A bill now before Congress would eliminate all race-day medications and give enforcement authority to the doping agency that oversees the Olympics. It would also establish an independent central authority charged with improving horse and rider safety.
Stevens said he would "absolutely" support that type of authority. "Are you optimistic now that change will happen?" Dahler asked. "It's gotta happen, or they're done here. Period. And if they're done here, it's going to be a tidal wave across the United States," Stevens said.
Just this month, a group of owners, tracks and organizations that represent 85% of American horse racing announced their own initiative to establish a thoroughbred safety coalition. But Hancock is skeptical that the industry is capable of policing itself.
Source: CBS News
After a tumultuous year in which dozens of horses died at the fabled Santa Anita Park, officials put in place a slew of groundbreaking reforms before the start of the 2019 fall meeting: tough new drug restrictions, the addition of four more veterinarians to oversee the horses, new rules on when horses could be trained and when they had to be stabled at the park before a race. Horses were already being blood-tested before races for evidence of “milkshaking”— in which a horse is given the performance enhancing drug sodium bicarbonate through a tube up the nose. Also, horses are randomly drug-tested after races.
It was the surge in deaths over a few weeks at the park earlier this year that raised an alarm at the track and a public outcry that put the park and the sport in general under an extraordinary scrutiny — and rightly so. That alarm led to the reforms now in place.
According to statistics compiled by the Jockey Club, of the roughly 49,000 thoroughbred horses that raced last year, 493 suffered racing fatalities. That doesn’t include training deaths. The average death per start — a start occurs each time a horse begins a race — in the U.S. last year was 1.68 deaths per 1,000 starts. Santa Anita last year was above average with 2.04 deaths per 1,000 starts. But other parks had worse records.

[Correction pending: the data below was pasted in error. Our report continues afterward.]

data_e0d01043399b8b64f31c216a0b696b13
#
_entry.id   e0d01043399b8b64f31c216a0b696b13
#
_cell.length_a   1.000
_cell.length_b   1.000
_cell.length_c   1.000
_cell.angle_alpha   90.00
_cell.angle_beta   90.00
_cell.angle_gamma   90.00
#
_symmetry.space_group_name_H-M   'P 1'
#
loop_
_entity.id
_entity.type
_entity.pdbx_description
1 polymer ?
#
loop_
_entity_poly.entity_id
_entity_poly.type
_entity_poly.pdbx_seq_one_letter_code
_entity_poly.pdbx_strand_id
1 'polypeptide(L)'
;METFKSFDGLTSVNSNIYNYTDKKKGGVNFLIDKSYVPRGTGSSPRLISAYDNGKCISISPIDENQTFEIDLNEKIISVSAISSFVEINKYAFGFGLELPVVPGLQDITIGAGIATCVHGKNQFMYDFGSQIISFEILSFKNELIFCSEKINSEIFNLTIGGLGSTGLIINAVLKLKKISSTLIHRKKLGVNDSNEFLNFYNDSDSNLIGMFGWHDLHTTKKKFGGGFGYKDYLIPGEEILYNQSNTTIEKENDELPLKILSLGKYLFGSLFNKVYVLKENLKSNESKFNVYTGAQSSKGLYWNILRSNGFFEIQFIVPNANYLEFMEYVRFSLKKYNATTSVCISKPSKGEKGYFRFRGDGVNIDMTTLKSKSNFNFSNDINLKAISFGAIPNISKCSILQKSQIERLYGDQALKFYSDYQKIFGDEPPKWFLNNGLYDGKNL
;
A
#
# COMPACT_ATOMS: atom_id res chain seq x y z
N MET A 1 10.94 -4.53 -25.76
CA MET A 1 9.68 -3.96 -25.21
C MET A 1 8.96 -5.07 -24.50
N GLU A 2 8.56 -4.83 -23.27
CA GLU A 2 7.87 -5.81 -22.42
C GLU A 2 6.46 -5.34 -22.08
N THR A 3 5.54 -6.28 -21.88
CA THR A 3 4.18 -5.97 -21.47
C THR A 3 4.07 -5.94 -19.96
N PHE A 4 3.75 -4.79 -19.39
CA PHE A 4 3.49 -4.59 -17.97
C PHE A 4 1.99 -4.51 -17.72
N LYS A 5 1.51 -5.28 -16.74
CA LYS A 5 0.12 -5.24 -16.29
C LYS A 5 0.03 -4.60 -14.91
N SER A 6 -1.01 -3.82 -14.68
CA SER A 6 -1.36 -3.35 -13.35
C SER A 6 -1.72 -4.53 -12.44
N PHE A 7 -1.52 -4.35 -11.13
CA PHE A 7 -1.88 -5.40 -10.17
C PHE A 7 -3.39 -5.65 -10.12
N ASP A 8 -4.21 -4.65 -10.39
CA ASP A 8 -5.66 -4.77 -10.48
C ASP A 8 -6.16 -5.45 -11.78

The idea is to institute reforms that bring down fatalities dramatically. Death should not be a regular or acceptable byproduct of horse racing. Santa Anita appears to be working hard on this. In addition to the reforms above, new diagnostic tools — a standing MRI machine and a PET scanner — should be in place by the start of the next racing season at the end of December.
But even more can and should be done. Advocates from People for the Ethical Treatment of Animals have urged Santa Anita to put in a CT scanner that can take images of all four legs of a horse at once. Park veterinarians say they are working on finding the right one. The more varied diagnostic tools the park has, says Santa Anita’s chief veterinary officer, Dionne Benson, the better they can evaluate the condition of horses before they’re cleared to race.
Santa Anita appears to be working hard on this. In addition to the reforms above, new diagnostic tools — a standing MRI machine and a PET scanner — should be in place by the start of the next racing season at the end of December. But even more can and should be done.
The park should also put in a place a central pharmacy from which all drugs would be obtained. Benson supports this as a way to monitor all the drugs given to horses during the days or weeks that they are at Santa Anita. (The track would enforce this through its on-site investigators and the hundreds of cameras in place.) And the park should seriously consider replacing its dirt track with a synthetic track. The park did this once before and took it out. It can be difficult to maintain but there is evidence that there are fewer fatalities on it. And the park has to continue to police trainers. The park has already banished trainers whose horses have suffered disproportionate fatalities.
Meanwhile, Congress should pass the Horseracing Integrity Act, creating an independent horse-racing authority to set nationwide rules.
The troubling thing is that even experts such as Benson are stumped by what is causing the recent deaths at Santa Anita and elsewhere. It would help if Benson had the necropsies of all the horses. The L.A. district attorney’s office set up a task force to investigate the deaths six months ago and the results are still not public nor does the office have a time frame for when they will be released. Benson says her goal is “safe horse racing with zero fatalities,” but she acknowledges how difficult it will be to get to that.
Hopefully, even more changes at the park will get Santa Anita closer. If it can’t, and if no racing park in the United States can, then the inescapable question for elected officials and the public in California and across the nation is: Do we want to continue a sport — even a historic and beloved sport — in which horses’ lives are routinely sacrificed so that people can be entertained?
Source: Los Angeles Times Editorial Board